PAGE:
Staff levels have never put patients at risk: NGH

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The head of nursing at Northampton General Hospital has slammed claims that inspectors had labelled the trust “dangerously understaffed”.

The Sunday Telegraph named NGH in a list of 17 English hospitals it said had been found by the Care Quality Commission (CQC) to be putting patients at risk through low staffing levels.

But Suzie Loader, the director of nursing, said the list, which was compiled by the Labour party, should not have included NGH as the inspectors had only ‘moderate’ concerns after their inspection in July, rather than ‘major’ concerns.

She said: “Northampton General puts patient safety at the top of all that it does and refutes any implication that it has put patients at major risk as a result of staff shortages.

“Following the CQC inspection in July 2012, the CQC identified that it had, in its terms, ‘moderate concerns’ about staffing levels at NGH and not ‘major concerns’.

“The CQC report also noted the hospital had an active recruitment plan in place to rectify gaps in staffing.”

NGH said that since April 2012, the hospital has recruited 301 nurses and healthcare assistants from across the UK, Ireland, Spain and Portugal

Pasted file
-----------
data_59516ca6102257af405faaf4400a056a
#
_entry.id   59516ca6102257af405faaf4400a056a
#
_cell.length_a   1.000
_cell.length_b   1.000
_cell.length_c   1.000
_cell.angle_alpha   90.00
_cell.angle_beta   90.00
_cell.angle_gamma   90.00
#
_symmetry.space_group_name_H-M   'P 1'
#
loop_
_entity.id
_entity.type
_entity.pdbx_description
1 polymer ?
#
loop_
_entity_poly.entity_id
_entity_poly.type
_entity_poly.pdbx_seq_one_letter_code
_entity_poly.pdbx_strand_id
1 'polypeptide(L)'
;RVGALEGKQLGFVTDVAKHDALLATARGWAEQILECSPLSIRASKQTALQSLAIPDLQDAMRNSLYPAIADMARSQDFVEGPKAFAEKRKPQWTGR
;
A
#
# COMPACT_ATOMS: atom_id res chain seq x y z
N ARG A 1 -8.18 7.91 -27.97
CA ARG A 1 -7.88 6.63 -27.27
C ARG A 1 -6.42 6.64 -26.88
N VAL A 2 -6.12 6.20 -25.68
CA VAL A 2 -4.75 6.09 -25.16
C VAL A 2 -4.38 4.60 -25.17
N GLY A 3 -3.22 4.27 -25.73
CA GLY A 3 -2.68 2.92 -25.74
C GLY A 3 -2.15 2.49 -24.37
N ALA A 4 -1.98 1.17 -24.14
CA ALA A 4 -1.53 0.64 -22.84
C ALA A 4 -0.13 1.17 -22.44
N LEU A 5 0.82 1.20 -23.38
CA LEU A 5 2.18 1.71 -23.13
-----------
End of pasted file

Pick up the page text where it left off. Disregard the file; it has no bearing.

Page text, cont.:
It said it would have been close to 100 per cent staffing levels but has had to reopen two wards, closed because of its money saving drive, because of high numbers of admissions.

In the meantime, it is bringing in bank staff and agency staff when necessary.

Mrs Loader added: “However, we are aiming to achieve full establishment by spring 2013.”

Under the heading ‘There should be enough members of staff to keep people safe and meet their health and welfare needs’, the original CQC report said: “The provider was not compliant with this standard. We judged that this had a moderate impact on people using the service and action was needed for this essential standard.

“The provider did not always protect people against the risks associated with not having sufficient numbers of suitably qualified, skilled and experienced staff to meet the individual needs of patients.”